The side effects I’ve experienced have been devastating and sometimes have taken months to get back to “normal”. Every day is difficult enough without having to endure experimentation as well. Unfortunately, many GP’s and Specialists regard any push back or complaint about side effects as being “uncompliant”, “difficult”, “psychological issues” and the list goes on…

I mostly attended appointments by myself and later had to get my husband to take me. He could not believe how dismissive the doctors were. He had seen me struggling for years and each medical visit was just another blow. On one occasion he noticed that the doctor was already standing to see me to the door before I finished speaking and our joke became “That will be $300 please, Next…”

The Neurologist who diagnosed me in 2013 had just read an article somewhere and when I said “I feel like I’m walking on a waterbed” he connected the dots and said it sounded like MdDS – I had never heard of it, but he described the symptoms and I was excited that this condition may be a “real thing” and there may be a “real treatment”.

Unfortunately, again, the only treatments he could suggest were Counselling, antidepressants and more, or different antidepressants if the first ones didn’t work. Against my better judgement, I persevered with a medication for a year until I found that I was emotionally flat-lining, not being able to feel happy or sad, not really feeling present in my own life. After I stopped taking the medication it took 6 months or more to recover myself and my appetite. It was an awful time.

On one occasion a Neurologist actually asked me if I was depressed – I was disappointed with myself that I became tearful when I started explaining to him that I wasn’t depressed, just very, very sad about all the things I’ve lost as a result of this condition. Those losses included my job, any chance of employment at all, my volunteer work, my ability to just move around easily as I once had, to ride my motorbike, to keep up with my husband, to hang out the clothes, to go shopping, clean the house and keep studying – in fact just to enjoy the normal, mundane, day to day things of life.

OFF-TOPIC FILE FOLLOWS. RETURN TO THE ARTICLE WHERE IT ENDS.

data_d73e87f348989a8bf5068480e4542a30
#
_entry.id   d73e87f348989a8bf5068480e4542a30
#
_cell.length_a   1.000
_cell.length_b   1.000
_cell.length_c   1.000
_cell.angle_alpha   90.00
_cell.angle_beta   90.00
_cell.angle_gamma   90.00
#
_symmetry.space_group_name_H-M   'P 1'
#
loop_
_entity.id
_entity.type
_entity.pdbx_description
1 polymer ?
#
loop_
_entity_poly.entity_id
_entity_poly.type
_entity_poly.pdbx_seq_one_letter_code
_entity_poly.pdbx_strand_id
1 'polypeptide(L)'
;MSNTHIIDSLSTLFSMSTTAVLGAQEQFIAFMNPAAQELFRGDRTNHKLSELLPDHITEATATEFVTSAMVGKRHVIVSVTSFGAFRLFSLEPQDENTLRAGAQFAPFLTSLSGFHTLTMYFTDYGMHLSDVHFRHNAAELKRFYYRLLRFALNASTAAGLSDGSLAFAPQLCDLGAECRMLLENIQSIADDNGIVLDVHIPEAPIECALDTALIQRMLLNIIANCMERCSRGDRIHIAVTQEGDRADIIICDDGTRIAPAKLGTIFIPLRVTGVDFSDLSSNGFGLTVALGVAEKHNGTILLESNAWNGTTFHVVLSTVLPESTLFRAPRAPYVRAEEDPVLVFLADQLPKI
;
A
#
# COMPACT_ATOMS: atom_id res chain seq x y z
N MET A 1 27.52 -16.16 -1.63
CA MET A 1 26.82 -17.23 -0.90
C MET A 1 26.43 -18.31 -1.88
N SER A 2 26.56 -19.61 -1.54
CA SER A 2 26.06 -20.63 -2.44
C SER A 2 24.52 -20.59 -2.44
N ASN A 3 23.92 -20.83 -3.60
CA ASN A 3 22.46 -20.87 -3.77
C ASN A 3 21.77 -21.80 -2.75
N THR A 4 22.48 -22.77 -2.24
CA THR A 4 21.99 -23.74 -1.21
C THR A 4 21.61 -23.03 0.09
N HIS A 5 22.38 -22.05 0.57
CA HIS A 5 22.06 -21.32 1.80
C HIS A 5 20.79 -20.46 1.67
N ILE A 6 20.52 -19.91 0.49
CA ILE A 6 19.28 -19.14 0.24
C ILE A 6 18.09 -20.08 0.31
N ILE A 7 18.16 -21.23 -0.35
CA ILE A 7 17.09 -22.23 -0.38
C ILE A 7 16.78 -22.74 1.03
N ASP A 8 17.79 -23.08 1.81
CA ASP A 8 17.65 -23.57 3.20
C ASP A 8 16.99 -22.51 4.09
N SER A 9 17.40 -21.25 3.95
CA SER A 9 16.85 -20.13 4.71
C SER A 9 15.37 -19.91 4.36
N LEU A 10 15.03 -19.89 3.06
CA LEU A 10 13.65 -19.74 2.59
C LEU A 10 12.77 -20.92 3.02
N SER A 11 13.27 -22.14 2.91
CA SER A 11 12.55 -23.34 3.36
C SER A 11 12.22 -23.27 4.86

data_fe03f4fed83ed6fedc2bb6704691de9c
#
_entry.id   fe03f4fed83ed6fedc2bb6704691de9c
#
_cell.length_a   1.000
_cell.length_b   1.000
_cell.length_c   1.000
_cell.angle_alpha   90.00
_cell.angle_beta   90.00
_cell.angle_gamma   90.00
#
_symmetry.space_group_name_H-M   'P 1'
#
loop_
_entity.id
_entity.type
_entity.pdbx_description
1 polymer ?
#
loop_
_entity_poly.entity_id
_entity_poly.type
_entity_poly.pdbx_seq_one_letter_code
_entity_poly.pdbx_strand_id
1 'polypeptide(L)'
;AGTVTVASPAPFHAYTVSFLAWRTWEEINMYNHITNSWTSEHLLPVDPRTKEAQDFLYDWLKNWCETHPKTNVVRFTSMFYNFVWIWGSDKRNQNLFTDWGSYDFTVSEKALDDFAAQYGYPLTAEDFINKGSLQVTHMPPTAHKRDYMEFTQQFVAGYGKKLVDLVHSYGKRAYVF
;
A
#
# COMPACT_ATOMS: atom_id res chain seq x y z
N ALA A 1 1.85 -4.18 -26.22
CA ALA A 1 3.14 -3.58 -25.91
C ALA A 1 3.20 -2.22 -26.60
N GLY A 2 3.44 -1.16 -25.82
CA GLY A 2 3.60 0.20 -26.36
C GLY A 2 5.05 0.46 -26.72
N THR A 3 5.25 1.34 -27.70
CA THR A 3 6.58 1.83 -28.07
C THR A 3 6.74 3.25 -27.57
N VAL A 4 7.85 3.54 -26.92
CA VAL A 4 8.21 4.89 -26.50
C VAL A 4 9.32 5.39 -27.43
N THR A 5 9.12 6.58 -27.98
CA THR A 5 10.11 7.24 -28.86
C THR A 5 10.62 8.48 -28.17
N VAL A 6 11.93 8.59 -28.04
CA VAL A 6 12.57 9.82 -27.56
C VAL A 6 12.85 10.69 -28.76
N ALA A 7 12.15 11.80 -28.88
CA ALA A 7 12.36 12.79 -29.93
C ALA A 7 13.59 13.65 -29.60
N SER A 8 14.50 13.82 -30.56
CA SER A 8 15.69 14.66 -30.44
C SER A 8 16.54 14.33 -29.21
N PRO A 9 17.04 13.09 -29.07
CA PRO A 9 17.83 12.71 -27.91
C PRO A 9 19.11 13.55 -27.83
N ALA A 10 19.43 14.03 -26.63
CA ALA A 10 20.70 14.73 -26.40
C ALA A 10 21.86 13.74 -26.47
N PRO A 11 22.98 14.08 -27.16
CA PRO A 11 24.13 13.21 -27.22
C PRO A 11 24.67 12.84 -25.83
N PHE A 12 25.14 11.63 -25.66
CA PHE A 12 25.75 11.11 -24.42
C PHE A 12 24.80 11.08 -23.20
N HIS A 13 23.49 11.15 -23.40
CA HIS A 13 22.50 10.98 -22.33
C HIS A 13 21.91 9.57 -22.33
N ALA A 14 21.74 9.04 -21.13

I also told him I was an intelligent, educated and competent person who had held down many responsible jobs in the past and there was absolutely no psychological pay-off for being in this nightmare.

In 2014, as a result of efforts for recognition of MdDS by Chris Daws, I applied for Disability Support including Parking. This was a huge help with the concession card, and easier access to places due to reduced exertion. At first glance, I look ok, and so far have not been challenged for my use of parking.
I have had this for a long time now and I’m delighted to see that people are being diagnosed faster and in some cases without the gaslighting of the past. On one hand I’m glad there is a support group, but it saddens me to see more and more people needing to join. While it can be hard to remain optimistic, I’m grateful I still am, but feel enormous compassion for others who are doing it much tougher than me.